There’s another shed painted dark green in right field, but it doesn’t have a nickname because, as every baseball fan knows, “The Green Monster” in Boston is in left.
Other amenities include foul poles — painted yellow, of course — on-deck circles, speakers for the PA announcer’s voice and batter intro music and a small statue of a baseball player (The little guy has his own lights, too).
Last but certainly not least, home plate comes complete with mischievous history. Matejczyk scored his first career run for long-defunct Alliance College in Pennsylvania by touching that plate.
Ever the scavenger for baseball mementoes, he promptly stole home — literally — that night.
“I never fessed up until my wedding day when my baseball coach was there,” Matejczyk said. “I told him afterward and he said he knew all along.”
A unique ballpark also has unique rules that were listed in order of importance.
• Games are three innings. The first two have a five-run limit to increase the chances of close scores — it can be exceeded via a multi-run homer — and the third has no restriction.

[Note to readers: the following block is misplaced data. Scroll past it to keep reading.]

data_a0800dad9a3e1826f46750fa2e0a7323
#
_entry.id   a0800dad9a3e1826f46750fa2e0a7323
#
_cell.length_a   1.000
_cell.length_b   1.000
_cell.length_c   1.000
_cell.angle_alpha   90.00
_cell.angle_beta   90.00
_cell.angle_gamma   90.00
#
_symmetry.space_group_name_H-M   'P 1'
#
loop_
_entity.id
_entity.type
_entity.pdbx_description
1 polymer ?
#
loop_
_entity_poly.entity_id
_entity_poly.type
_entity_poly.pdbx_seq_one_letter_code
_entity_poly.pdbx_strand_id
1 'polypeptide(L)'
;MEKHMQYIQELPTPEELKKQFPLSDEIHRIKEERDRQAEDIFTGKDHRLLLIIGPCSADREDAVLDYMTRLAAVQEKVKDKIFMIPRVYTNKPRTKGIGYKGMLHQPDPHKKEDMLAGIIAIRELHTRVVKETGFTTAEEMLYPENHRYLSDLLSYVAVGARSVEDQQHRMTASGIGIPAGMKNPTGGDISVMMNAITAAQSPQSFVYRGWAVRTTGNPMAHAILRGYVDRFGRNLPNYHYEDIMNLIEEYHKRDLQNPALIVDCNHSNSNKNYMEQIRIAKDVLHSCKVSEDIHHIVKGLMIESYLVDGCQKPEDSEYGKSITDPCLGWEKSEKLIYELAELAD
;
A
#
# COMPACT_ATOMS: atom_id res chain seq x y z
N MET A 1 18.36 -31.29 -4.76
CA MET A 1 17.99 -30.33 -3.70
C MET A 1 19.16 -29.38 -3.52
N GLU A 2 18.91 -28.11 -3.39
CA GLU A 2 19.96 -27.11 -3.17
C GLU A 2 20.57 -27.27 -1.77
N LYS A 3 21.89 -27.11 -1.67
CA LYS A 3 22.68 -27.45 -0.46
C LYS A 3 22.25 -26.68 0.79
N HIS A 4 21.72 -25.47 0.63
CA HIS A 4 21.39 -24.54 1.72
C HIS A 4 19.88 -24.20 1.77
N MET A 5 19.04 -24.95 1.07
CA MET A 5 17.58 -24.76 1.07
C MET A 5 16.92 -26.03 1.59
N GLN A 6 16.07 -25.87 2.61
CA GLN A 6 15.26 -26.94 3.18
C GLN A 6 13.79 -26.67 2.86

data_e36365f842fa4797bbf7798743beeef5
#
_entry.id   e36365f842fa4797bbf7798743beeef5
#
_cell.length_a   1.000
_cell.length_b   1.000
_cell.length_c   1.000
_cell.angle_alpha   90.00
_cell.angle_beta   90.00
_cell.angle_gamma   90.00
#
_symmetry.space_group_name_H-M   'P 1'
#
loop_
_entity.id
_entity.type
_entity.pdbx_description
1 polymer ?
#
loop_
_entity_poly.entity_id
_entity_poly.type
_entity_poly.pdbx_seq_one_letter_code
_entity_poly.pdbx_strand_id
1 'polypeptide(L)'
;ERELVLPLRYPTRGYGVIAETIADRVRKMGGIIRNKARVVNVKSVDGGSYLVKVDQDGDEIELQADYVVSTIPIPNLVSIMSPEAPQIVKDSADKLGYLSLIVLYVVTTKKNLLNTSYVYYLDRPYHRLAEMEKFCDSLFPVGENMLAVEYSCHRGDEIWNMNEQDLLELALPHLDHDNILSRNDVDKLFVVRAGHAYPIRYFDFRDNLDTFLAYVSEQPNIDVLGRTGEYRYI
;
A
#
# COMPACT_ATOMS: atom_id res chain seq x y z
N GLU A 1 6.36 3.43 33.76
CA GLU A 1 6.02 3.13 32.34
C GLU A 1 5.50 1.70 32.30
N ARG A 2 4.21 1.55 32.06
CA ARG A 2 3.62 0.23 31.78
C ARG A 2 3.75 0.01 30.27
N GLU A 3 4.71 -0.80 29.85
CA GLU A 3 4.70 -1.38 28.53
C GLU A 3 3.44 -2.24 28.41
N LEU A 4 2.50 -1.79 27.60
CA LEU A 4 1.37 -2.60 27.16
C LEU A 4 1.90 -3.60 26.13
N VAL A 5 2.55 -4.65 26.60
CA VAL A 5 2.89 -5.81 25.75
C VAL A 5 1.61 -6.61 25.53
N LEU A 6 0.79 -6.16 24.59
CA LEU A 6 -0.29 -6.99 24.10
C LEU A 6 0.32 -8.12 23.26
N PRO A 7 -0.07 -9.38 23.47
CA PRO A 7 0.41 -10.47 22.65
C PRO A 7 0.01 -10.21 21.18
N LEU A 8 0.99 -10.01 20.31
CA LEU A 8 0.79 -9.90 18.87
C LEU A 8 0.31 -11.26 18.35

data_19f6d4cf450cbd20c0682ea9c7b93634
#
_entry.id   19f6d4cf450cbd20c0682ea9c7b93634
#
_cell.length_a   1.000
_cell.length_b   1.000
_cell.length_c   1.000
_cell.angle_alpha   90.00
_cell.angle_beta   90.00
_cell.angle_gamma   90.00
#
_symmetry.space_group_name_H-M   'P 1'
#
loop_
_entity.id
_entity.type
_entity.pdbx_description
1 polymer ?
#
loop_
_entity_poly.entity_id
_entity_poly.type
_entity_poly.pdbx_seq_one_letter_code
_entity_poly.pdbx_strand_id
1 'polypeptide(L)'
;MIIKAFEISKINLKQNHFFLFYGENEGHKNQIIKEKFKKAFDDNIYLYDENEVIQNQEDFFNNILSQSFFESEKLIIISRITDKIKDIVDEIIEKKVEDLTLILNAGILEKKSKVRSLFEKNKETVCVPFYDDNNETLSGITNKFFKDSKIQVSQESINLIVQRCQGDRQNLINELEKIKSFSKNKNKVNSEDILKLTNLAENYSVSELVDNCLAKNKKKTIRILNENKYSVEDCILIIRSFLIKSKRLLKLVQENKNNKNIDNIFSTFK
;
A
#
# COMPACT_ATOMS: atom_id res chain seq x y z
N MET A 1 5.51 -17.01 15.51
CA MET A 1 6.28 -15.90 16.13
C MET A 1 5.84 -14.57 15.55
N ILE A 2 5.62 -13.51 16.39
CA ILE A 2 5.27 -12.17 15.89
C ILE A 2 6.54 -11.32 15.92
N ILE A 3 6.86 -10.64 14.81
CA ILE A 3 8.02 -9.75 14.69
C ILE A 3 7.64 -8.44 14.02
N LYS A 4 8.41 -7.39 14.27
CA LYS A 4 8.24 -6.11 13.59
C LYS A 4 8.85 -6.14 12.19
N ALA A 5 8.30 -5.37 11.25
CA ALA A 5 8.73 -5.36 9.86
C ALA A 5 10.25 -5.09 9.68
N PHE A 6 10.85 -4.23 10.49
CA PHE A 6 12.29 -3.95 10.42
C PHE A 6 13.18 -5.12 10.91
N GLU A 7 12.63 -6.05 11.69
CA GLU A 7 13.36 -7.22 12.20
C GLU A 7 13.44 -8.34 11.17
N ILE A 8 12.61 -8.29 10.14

• New games are not permitted to begin after 10:30 p.m. except for the Seville Yard Sale and holidays.
“The kids know how to make a game go wayyyyyyy into the night,” Matejczyk said.
• Neither New York Yankees apparel nor soccer balls are allowed.
• Fly balls that reach the roof of either shed are considered in play until they hit the ground, causing outfielders to scramble frantically and wait for them to roll back to the field.
“You hit a home run, you get a bottle rocket,” Matejczyk quipped.
• All pitches must have an arc. Pitchers who want to be on those wild youTube videos are issued a warning before being disqualified from the rubber.
• The distance from home to first is slightly longer than from home to third, allowing infielders enough time to make plays on grounders. The left-field line is only 53 feet, while the right-field corner isn’t much longer at 64. Dead center is 103, making the dimensions feel like the legendary Polo Grounds in New York. The Matejczyks never knew the distances until asked for this story.
Games have been harder to organize now that Danny, an incoming junior at St. Vincent-St. Mary, is playing summer ball for the Northern Ohio Hurricanes, but a team of 20 players locked horns with an opponent of 23 back in the day.